Now, let's see if COMSOL can be used to solve problems of glaciological relevance. We'll look at shallow ice approximation flow, and shallow shelf approximation flows.
Isothermal Shallow Ice Approximation
Begin with the often used shallow ice form for ice thickness evolution, which casts evolution as a non-linear diffusion problem
with boundary condition on the edge of the computational domain.
We will use the PDE, General Form transient mode to solve this equation. For convenience, make the dependent variable .
You should not find it difficult to create a unit square. Once it's made, you can double click it to change it's size and do other transformations. Read below to find the appropriate domain.
This equation mode solves equations of the form
Which is just what we want if we recognize that in our system =0, =1, =, and
Now the problem has been reduced to one of typing. It will make the COMSOL model easier to read if you create a scalar expression for . Then your and are very clear.
This type of problem requires a Dirchlet boundary condition. Set = 0 on all four sides.
You'll also be needing to know how to tell COMSOL to use a derivative. That is Hx, Hy, and Ht for , , and respectively.
- Complete the model, and do the isothermal fixed margin experiment Huybrechts (1996). You'll find all values of constants there as well. Verify that your model is providing results consistent with those reported in the paper.
- Now alter your model (the accumulation field) to do the isothermal moving margin, again verify that it's at least just as wrong as the other models. You're going to have to come up with something to deal with the negative values of thickness that you'll get...
Shallow shelf approximation
Now, consider the equations describing a flow that is vertically integrated. The equations are
is the non-linear, vertically averaged viscosity, is the ice shelf thickness and is the surface elevation. will need to be entered as a scalar expression, and is written
There are two flavors of boundary conditions applied in the typical ice sheet model.
First, the Dirichlet, or kinematic boundary condition specify the velocity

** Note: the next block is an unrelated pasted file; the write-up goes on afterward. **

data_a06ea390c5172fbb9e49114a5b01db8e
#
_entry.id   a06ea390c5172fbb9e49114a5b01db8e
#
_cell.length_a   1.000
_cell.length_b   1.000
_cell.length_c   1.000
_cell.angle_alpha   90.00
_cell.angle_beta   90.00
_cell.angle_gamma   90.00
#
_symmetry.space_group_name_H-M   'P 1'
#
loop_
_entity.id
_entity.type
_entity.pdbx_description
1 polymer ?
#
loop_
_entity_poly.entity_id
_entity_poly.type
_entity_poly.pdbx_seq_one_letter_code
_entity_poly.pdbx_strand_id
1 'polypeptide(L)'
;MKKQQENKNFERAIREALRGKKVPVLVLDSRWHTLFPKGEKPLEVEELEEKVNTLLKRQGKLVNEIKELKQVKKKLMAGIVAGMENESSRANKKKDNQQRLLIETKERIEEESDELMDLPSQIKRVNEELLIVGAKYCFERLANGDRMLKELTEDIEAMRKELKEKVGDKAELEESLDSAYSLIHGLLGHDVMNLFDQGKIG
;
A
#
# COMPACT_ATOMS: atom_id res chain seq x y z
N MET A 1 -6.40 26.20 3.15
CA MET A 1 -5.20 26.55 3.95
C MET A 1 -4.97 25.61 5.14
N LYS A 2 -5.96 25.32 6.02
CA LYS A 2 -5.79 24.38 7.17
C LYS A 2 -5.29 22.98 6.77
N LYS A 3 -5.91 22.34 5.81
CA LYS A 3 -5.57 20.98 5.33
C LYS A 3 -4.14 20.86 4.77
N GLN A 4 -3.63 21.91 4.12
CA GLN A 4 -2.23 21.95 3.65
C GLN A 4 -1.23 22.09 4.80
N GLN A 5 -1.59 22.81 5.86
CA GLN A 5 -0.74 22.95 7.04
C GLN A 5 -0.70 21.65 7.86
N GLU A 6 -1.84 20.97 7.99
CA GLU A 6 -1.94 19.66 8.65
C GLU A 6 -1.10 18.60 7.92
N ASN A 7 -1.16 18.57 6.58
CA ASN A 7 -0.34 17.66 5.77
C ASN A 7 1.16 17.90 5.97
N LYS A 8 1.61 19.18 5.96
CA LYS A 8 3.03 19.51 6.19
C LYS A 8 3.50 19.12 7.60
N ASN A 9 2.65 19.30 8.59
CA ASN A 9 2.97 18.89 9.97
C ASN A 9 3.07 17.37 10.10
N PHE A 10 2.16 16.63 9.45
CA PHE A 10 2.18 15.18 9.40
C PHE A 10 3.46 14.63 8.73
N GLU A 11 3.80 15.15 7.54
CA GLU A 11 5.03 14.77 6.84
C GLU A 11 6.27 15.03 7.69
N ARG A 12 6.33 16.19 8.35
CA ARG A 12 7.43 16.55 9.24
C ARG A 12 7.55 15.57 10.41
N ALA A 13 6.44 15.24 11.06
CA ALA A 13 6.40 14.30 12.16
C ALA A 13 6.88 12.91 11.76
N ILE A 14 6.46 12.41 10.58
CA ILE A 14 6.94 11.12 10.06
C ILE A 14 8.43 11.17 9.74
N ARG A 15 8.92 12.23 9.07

This is the boundary condition where the ice moving across the grounding line. In order to model an ice shelf, one determines (or estimates), and specifies that velocity.
This is the Neumann, or dynamic boundary condition that is applied along the ice front,
Note that in case you will need to know how to tell Comsol the normal vectors. These are nx, and ny.
- As a first exercise in solving these equations, try the experiments described in the EISMINT ice shelf models, but never published . Get the self-descr.pdf, or the first hyperlink on the page. Let's do experiments 3-4 on page 6 of the document (Note that we will see and work with the solution to these experiments again when we do some exercises with the higher-order dynamics routines in Glimmer/CISM).
- The above is neat, but ultimately not that useful because it just isn't a realistic geometry. Try out this model, that has the geometry and boundary conditions for the Ross Ice shelf, but otherwise the same equations solved in the previous exercise. This model is based on MacAyeal et. al. (1996) . An ice-shelf model test based on the Ross ice shelf. Annals of Glaciology 23, 46-51 See the utility of this? Is the solution dependent on the mesh? Can you do anything with the solver to improve the time required for a solution.
It is possible (even easy!) to represent the full Stoke's equations in Comsol, by starting from the fluid mechanics application mode. Here is a geometry for the Arolla glacier. See if you can work out the eta_nonlinear field, the appropriate boundary conditions, and the appropriate subdomain settings for full Stoke's flow. A useful reference on higher order modeling is Pattyn, F (2003) .